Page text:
Intestinal failure (I.F) is a term applied when intestinal function is insufficient to allow adequate absorption of fluid, electrolytes, or nutrients required for normal growth and survival. The development of parenteral nutrition (P.N) as a treatment modality has greatly improved the outcome for children with I.F and has contributed to improved outcomes in neonates and children from intensive care settings. Home parenteral nutrition (H.P.N) is central to the care of patients when I.F is expected to last for more than 3-6 months. Normal growth and long term survival is now expected for the majority of patients on H.P.N when only 10 years ago, the prognosis for survival was poor. Adolescents with I.F now successfully transfer to adult services, many of which will have been dependent on P.N since early infancy. This article reviews the current indications for P.N and the recent advances in P.N that have contributed to better outcomes.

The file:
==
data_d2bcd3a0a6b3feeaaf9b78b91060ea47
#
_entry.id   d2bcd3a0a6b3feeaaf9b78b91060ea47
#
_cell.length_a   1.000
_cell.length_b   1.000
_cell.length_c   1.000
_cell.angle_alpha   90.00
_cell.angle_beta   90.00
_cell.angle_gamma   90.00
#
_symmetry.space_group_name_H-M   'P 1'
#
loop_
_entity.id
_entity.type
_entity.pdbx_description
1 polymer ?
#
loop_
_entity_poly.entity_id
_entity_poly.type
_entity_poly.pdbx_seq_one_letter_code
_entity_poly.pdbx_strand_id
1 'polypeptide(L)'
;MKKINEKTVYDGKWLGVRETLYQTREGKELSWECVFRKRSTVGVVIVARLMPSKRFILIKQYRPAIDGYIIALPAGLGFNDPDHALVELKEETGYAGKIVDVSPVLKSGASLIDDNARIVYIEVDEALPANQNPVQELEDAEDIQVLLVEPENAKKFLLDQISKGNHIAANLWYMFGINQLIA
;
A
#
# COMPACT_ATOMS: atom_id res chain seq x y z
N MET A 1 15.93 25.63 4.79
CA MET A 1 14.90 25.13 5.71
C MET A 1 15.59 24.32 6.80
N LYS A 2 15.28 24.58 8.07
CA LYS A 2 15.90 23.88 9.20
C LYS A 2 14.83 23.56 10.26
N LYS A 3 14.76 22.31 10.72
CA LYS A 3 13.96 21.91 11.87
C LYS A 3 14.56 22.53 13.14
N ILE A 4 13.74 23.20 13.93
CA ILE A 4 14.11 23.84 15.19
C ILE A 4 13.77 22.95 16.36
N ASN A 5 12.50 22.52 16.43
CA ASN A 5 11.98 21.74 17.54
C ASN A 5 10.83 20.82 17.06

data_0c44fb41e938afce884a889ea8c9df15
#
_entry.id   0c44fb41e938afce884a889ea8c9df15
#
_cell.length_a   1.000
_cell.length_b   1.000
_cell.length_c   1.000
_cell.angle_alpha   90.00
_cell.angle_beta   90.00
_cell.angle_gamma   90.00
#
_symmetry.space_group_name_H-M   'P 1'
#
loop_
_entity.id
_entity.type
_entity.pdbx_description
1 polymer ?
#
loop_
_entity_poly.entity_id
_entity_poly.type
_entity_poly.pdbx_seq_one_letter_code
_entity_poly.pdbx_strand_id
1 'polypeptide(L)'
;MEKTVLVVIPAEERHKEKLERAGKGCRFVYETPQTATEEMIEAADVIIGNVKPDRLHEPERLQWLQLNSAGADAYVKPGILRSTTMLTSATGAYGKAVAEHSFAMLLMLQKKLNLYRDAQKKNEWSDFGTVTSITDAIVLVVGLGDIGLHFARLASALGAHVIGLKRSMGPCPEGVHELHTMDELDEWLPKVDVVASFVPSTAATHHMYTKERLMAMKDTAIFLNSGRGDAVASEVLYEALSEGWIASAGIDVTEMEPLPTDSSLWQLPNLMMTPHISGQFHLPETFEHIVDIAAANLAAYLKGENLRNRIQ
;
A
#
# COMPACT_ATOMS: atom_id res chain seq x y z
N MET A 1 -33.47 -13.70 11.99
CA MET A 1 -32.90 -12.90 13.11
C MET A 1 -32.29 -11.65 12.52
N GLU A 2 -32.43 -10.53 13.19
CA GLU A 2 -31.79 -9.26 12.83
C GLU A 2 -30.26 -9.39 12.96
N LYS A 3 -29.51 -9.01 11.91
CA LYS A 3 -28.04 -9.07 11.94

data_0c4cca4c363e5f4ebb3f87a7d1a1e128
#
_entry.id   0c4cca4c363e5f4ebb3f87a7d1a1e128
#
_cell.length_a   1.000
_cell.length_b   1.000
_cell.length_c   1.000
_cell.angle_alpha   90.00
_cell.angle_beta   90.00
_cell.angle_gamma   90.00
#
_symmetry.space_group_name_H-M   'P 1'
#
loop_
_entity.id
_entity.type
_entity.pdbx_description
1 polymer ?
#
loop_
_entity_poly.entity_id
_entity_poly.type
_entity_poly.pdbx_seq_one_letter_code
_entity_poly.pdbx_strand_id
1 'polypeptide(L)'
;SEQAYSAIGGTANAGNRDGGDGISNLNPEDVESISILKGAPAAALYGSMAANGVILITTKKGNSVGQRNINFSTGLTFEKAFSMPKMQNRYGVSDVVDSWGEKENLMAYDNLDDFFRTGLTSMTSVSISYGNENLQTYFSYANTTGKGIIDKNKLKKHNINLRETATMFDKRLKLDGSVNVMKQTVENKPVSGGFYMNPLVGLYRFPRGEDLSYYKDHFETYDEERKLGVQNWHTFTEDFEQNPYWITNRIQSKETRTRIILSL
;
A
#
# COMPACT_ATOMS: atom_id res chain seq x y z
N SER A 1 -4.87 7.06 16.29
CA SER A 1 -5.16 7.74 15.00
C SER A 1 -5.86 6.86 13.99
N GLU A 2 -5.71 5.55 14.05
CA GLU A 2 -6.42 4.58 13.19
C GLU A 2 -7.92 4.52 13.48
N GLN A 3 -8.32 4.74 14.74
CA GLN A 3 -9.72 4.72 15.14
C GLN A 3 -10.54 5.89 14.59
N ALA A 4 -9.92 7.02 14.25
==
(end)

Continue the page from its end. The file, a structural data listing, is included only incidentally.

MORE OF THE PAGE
Protheroe, S. (2015, September 1). Long term parenteral nutrition. Paediatrics and Child Health (United Kingdom). Churchill Livingstone. https://doi.org/10.1016/j.paed.2015.06.006